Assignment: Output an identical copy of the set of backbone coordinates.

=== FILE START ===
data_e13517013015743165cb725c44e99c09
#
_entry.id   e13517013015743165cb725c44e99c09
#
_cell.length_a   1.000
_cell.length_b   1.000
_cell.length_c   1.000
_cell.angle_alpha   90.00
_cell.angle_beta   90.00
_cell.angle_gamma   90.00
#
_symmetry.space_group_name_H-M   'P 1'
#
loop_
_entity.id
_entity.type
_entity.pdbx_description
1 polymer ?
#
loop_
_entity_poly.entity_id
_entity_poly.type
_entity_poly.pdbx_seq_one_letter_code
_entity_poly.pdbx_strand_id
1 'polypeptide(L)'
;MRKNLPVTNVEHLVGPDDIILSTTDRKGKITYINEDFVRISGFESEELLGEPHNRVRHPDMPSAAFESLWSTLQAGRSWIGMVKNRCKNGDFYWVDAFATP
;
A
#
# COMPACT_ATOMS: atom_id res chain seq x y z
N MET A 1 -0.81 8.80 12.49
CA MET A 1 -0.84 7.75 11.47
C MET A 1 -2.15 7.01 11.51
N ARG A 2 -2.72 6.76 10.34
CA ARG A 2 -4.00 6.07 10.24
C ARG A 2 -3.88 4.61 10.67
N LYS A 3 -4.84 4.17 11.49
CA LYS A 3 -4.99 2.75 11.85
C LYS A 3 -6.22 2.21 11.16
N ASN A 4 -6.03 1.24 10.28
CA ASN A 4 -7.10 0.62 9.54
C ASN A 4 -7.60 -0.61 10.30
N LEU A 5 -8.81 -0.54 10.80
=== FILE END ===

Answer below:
data_e13517013015743165cb725c44e99c09
#
_entry.id   e13517013015743165cb725c44e99c09
#
_cell.length_a   1.000
_cell.length_b   1.000
_cell.length_c   1.000
_cell.angle_alpha   90.00
_cell.angle_beta   90.00
_cell.angle_gamma   90.00
#
_symmetry.space_group_name_H-M   'P 1'
#
loop_
_entity.id
_entity.type
_entity.pdbx_description
1 polymer ?
#
loop_
_entity_poly.entity_id
_entity_poly.type
_entity_poly.pdbx_seq_one_letter_code
_entity_poly.pdbx_strand_id
1 'polypeptide(L)'
;MRKNLPVTNVEHLVGPDDIILSTTDRKGKITYINEDFVRISGFESEELLGEPHNRVRHPDMPSAAFESLWSTLQAGRSWIGMVKNRCKNGDFYWVDAFATP
;
A
#
# COMPACT_ATOMS: atom_id res chain seq x y z
N MET A 1 -0.81 8.80 12.49
CA MET A 1 -0.84 7.75 11.47
C MET A 1 -2.15 7.01 11.51
N ARG A 2 -2.72 6.76 10.34
CA ARG A 2 -4.00 6.07 10.24
C ARG A 2 -3.88 4.61 10.67
N LYS A 3 -4.84 4.17 11.49
CA LYS A 3 -4.99 2.75 11.85
C LYS A 3 -6.22 2.21 11.16
N ASN A 4 -6.03 1.24 10.28
CA ASN A 4 -7.10 0.62 9.54
C ASN A 4 -7.60 -0.61 10.30
N LEU A 5 -8.81 -0.54 10.80